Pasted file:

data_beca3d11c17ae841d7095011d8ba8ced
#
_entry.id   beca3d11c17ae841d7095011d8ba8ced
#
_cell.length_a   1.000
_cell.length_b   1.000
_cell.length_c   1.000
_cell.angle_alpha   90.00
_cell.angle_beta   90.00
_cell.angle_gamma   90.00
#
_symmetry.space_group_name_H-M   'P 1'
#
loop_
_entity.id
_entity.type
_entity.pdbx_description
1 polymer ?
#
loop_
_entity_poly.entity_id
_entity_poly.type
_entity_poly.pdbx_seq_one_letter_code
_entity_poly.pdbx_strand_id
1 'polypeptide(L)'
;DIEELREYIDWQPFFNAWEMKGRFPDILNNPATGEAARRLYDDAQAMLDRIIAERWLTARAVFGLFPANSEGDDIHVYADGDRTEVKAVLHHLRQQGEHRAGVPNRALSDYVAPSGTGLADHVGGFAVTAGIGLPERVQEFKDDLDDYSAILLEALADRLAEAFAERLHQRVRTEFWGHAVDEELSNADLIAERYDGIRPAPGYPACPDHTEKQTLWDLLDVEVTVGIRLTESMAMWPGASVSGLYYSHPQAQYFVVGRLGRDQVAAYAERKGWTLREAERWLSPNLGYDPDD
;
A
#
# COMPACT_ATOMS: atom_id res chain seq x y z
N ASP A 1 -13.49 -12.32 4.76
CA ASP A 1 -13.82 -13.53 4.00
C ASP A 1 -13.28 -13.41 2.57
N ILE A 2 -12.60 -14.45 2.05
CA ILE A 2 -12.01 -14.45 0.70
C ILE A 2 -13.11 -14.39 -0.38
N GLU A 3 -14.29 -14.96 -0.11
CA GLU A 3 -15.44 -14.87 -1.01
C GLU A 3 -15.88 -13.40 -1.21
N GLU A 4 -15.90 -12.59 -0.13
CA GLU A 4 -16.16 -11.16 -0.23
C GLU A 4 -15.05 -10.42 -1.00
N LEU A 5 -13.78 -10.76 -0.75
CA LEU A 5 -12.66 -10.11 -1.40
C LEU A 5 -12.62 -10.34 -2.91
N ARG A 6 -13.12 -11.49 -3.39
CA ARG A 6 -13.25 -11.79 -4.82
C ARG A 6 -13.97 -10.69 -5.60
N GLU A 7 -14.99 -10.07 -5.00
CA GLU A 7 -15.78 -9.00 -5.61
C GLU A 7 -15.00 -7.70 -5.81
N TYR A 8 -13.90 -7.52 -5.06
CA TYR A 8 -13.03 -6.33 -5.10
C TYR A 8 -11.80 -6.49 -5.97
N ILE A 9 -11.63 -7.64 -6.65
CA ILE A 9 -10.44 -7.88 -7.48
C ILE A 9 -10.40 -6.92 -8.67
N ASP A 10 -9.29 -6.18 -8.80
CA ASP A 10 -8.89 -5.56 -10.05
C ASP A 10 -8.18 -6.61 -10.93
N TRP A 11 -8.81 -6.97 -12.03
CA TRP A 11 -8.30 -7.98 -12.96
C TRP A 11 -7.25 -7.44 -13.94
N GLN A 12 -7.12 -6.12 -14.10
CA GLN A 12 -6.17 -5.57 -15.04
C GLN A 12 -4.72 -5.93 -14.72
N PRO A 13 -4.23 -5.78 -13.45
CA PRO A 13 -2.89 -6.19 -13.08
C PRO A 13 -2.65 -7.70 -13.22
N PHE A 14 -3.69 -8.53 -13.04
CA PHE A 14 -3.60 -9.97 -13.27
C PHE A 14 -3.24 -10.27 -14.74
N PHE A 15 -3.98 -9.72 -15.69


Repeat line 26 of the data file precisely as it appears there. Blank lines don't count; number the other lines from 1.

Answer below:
;DIEELREYIDWQPFFNAWEMKGRFPDILNNPATGEAARRLYDDAQAMLDRIIAERWLTARAVFGLFPANSEGDDIHVYADGDRTEVKAVLHHLRQQGEHRAGVPNRALSDYVAPSGTGLADHVGGFAVTAGIGLPERVQEFKDDLDDYSAILLEALADRLAEAFAERLHQRVRTEFWGHAVDEELSNADLIAERYDGIRPAPGYPACPDHTEKQTLWDLLDVEVTVGIRLTESMAMWPGASVSGLYYSHPQAQYFVVGRLGRDQVAAYAERKGWTLREAERWLSPNLGYDPDD